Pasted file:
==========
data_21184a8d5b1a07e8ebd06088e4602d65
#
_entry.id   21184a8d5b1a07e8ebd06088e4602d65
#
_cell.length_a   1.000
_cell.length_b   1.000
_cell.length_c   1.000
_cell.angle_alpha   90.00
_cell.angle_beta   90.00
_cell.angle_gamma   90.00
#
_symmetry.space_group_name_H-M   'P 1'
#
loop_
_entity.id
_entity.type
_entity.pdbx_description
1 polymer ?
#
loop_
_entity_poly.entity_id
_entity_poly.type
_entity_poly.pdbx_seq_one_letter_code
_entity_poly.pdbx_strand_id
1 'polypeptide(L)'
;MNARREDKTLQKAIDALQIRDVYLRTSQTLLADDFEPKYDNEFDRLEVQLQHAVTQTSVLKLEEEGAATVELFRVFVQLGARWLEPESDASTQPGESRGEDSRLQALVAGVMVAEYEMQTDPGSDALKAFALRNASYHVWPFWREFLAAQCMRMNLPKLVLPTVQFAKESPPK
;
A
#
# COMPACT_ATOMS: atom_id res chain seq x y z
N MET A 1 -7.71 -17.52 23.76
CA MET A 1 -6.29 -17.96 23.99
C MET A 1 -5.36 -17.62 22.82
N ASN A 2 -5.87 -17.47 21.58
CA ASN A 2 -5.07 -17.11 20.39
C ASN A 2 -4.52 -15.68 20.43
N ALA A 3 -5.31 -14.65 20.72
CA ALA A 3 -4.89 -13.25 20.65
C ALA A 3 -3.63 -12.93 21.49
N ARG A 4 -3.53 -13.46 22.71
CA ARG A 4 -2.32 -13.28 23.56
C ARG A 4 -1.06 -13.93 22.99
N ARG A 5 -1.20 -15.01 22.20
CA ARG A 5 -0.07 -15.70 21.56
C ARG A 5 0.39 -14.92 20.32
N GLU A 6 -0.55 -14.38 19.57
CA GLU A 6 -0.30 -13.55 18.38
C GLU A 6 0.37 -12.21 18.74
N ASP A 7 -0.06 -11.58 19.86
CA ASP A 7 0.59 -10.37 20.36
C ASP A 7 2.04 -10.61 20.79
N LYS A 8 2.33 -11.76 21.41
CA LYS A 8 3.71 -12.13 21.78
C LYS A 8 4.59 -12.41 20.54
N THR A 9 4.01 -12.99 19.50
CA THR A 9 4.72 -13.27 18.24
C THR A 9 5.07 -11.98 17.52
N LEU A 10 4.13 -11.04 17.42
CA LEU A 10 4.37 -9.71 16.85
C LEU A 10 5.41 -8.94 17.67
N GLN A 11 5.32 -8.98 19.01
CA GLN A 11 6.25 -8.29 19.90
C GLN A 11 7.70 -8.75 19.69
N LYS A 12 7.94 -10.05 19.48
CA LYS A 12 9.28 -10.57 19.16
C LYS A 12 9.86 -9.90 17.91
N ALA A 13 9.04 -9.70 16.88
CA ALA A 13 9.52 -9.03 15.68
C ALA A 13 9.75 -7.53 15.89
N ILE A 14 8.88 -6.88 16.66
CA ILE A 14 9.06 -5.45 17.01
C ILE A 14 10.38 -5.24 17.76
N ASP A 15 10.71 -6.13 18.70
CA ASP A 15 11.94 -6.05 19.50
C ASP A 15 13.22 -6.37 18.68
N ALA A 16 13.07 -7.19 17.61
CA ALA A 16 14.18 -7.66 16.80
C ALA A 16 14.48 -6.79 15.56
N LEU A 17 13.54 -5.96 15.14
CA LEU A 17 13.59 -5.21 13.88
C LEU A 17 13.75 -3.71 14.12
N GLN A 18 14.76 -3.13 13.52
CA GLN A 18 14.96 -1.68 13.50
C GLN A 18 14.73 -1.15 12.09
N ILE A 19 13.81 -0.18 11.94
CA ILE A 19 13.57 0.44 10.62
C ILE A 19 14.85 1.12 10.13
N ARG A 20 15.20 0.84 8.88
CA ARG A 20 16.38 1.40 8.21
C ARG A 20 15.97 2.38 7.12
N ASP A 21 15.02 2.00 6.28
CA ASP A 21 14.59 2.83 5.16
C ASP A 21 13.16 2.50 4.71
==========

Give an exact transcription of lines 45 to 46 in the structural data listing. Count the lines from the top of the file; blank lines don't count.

C ARG A 5 0.39 -14.92 20.32
N GLU A 6 -0.55 -14.38 19.57